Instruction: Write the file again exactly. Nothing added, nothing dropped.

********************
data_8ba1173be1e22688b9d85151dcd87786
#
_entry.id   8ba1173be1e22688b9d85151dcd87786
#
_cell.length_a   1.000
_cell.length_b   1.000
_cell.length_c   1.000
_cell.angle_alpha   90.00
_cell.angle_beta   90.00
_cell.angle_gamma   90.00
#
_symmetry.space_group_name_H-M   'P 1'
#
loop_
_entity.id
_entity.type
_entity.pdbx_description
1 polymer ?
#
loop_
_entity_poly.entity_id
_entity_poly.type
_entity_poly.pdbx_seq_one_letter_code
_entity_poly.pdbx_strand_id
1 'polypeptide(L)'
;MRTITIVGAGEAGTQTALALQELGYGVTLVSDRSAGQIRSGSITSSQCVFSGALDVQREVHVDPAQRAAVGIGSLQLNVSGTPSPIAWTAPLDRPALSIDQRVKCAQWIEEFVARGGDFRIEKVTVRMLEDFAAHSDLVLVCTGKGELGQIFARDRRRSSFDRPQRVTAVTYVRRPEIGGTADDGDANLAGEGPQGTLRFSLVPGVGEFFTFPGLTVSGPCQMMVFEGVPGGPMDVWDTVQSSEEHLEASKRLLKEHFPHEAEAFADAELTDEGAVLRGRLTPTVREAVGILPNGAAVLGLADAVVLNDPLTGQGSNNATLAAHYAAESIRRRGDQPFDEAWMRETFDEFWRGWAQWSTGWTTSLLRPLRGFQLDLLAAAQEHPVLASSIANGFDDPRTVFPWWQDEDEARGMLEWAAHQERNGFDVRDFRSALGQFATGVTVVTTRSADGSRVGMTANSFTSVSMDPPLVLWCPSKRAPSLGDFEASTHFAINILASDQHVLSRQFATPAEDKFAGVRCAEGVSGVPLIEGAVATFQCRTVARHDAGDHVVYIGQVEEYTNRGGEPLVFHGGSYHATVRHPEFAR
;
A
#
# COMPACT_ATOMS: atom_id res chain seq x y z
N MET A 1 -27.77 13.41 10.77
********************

data_8ba1173be1e22688b9d85151dcd87786
#
_entry.id   8ba1173be1e22688b9d85151dcd87786
#
_cell.length_a   1.000
_cell.length_b   1.000
_cell.length_c   1.000
_cell.angle_alpha   90.00
_cell.angle_beta   90.00
_cell.angle_gamma   90.00
#
_symmetry.space_group_name_H-M   'P 1'
#
loop_
_entity.id
_entity.type
_entity.pdbx_description
1 polymer ?
#
loop_
_entity_poly.entity_id
_entity_poly.type
_entity_poly.pdbx_seq_one_letter_code
_entity_poly.pdbx_strand_id
1 'polypeptide(L)'
;MRTITIVGAGEAGTQTALALQELGYGVTLVSDRSAGQIRSGSITSSQCVFSGALDVQREVHVDPAQRAAVGIGSLQLNVSGTPSPIAWTAPLDRPALSIDQRVKCAQWIEEFVARGGDFRIEKVTVRMLEDFAAHSDLVLVCTGKGELGQIFARDRRRSSFDRPQRVTAVTYVRRPEIGGTADDGDANLAGEGPQGTLRFSLVPGVGEFFTFPGLTVSGPCQMMVFEGVPGGPMDVWDTVQSSEEHLEASKRLLKEHFPHEAEAFADAELTDEGAVLRGRLTPTVREAVGILPNGAAVLGLADAVVLNDPLTGQGSNNATLAAHYAAESIRRRGDQPFDEAWMRETFDEFWRGWAQWSTGWTTSLLRPLRGFQLDLLAAAQEHPVLASSIANGFDDPRTVFPWWQDEDEARGMLEWAAHQERNGFDVRDFRSALGQFATGVTVVTTRSADGSRVGMTANSFTSVSMDPPLVLWCPSKRAPSLGDFEASTHFAINILASDQHVLSRQFATPAEDKFAGVRCAEGVSGVPLIEGAVATFQCRTVARHDAGDHVVYIGQVEEYTNRGGEPLVFHGGSYHATVRHPEFAR
;
A
#
# COMPACT_ATOMS: atom_id res chain seq x y z
N MET A 1 -27.77 13.41 10.77